Russia blocks poles of cold
During the voting at the meeting of the Commission on the Conservation of Antarctic Marine Living Resources, Russia has blocked the proposal to create the world's largest polar reserve.
Huge areas of ocean waters surrounding Antarctica could become the largest marine reserve in the world, if such a decision passed a vote of the Commission on the Conservation of Antarctic Marine Living Resources.
The Commission, composed of 24 countries and the European Union, was to vote on the proposal to allocate 876,000 square miles around the frozen Ross Sea and 700,000 square miles around East Antarctica. This area is the habitat of emperor penguins, minke whales, rare cynomolgus and Chilean sea bass, the species that significantly lost in the numbers because of active commercial production. In case of consensus, this area would become a place open only for research, where any commercial harvesting is forbidden.
The vote on this issue was not the first one. Before, the parties failed to reach a consensus on this issue in October last year. This time, before a crucial vote, Russia literally tore the issue by introduction of the question, if the Commission has the legal authority to create a marine reserve.
Observers at international negotiations have still fresh memories of "the procedural blockade" by the Russian delegation at the UN climate talks in Bonn. Experts believe that the Russian "blockades" are caused not by concern for the environment, but by someone's interests.
The consumer approach of the Russian Federation to the high-latitude areas is clear: before the "blockade" of the reserve in Antarctica, Russia began making plans for the global development of the Arctic. The issues of defense and resource extraction are the main landmarks in the Strategy for development of the Arctic zone of the Russian Federation till 2020 that was recently signed by the President, although this document mentions the terms "sustainable development" and "climate change" as well. Another document, the draft law on the Arctic zone prepared by the Ministry of Regional Development, significantly reduces the possibility of using the "Arctic zone" term.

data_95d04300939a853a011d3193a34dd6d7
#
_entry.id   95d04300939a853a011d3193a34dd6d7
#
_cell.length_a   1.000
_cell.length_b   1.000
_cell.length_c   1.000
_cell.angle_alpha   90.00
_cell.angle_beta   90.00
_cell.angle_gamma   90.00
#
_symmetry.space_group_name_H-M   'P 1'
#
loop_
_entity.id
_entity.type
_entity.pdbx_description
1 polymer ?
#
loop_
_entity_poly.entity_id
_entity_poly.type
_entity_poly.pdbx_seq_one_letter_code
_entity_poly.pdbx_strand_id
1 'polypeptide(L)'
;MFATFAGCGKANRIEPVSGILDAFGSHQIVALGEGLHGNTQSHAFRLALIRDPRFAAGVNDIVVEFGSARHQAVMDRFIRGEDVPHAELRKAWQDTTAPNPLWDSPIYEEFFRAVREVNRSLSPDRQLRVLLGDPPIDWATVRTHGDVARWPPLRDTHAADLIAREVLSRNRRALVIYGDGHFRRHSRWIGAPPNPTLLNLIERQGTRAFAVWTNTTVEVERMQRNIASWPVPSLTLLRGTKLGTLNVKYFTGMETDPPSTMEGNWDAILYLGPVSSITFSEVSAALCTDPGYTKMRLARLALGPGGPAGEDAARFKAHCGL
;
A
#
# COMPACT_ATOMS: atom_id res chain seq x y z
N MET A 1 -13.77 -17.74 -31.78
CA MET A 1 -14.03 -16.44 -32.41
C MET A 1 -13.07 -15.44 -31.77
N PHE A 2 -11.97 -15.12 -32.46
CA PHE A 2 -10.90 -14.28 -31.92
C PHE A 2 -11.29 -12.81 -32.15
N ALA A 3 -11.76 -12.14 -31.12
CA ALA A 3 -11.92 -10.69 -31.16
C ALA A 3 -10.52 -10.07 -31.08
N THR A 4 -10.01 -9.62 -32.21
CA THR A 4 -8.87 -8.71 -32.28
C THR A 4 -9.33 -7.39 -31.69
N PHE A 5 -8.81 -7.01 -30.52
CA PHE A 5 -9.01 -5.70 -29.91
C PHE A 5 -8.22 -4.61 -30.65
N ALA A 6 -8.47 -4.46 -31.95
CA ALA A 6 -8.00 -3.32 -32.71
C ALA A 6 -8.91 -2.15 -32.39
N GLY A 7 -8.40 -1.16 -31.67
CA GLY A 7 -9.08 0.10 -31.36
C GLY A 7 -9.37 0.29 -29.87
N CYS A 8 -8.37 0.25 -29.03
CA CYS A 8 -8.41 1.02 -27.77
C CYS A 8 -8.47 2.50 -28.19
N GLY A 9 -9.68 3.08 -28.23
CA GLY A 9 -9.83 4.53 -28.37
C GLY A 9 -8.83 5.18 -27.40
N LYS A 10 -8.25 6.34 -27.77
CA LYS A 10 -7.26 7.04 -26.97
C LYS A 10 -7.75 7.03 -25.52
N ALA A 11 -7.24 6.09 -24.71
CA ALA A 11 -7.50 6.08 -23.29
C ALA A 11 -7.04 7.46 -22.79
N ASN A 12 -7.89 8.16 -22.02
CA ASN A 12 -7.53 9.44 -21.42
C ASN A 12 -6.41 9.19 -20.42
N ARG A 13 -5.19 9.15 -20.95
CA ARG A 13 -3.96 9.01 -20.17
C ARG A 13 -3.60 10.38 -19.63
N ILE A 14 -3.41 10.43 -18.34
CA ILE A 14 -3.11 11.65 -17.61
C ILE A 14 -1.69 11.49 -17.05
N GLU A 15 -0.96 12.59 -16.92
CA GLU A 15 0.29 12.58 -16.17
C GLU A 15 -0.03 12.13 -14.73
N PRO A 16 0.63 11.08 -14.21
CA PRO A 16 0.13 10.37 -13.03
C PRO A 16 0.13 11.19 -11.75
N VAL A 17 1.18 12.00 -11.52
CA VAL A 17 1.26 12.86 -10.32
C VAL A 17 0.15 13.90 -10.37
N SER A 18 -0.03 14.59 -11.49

Meanwhile, the human-induced damage to the polar environment is already measured by colossal figures. Scientists note that the potential damage from melting permafrost only in the Arctic zone will reach 60 trillion US dollars, which is comparable to the volume of the entire world economy in 2012 (70 trillion US dollars). The total "cost" of climate change, as evidenced by the results of economic modeling, may be even higher.
Gail Whiteman, a professor of Erasmus University (the Netherlands), writes in Nature journal: “Warming of the northern territories is an economic time bomb.”
Scientists note that it is wrong to regard the process of temperature growth in the North as a favorable one, as some experts try to do. Indeed, sea ice and permafrost melting can make Arctic oil (13% of the world's undiscovered reserves) and gas (30%) more accessible, and increase the traffic along the Northern Sea Route. However, the losses caused by melting the Arctic permafrost can be huge, much greater than local benefits from extraction of minerals, as this region is the key to Earth's climate system.
Experts think that Russia needs to consider the issue of preservation of the polar areas more globally, taking into account not only short-term benefits, but the risks of possible negative consequences as well.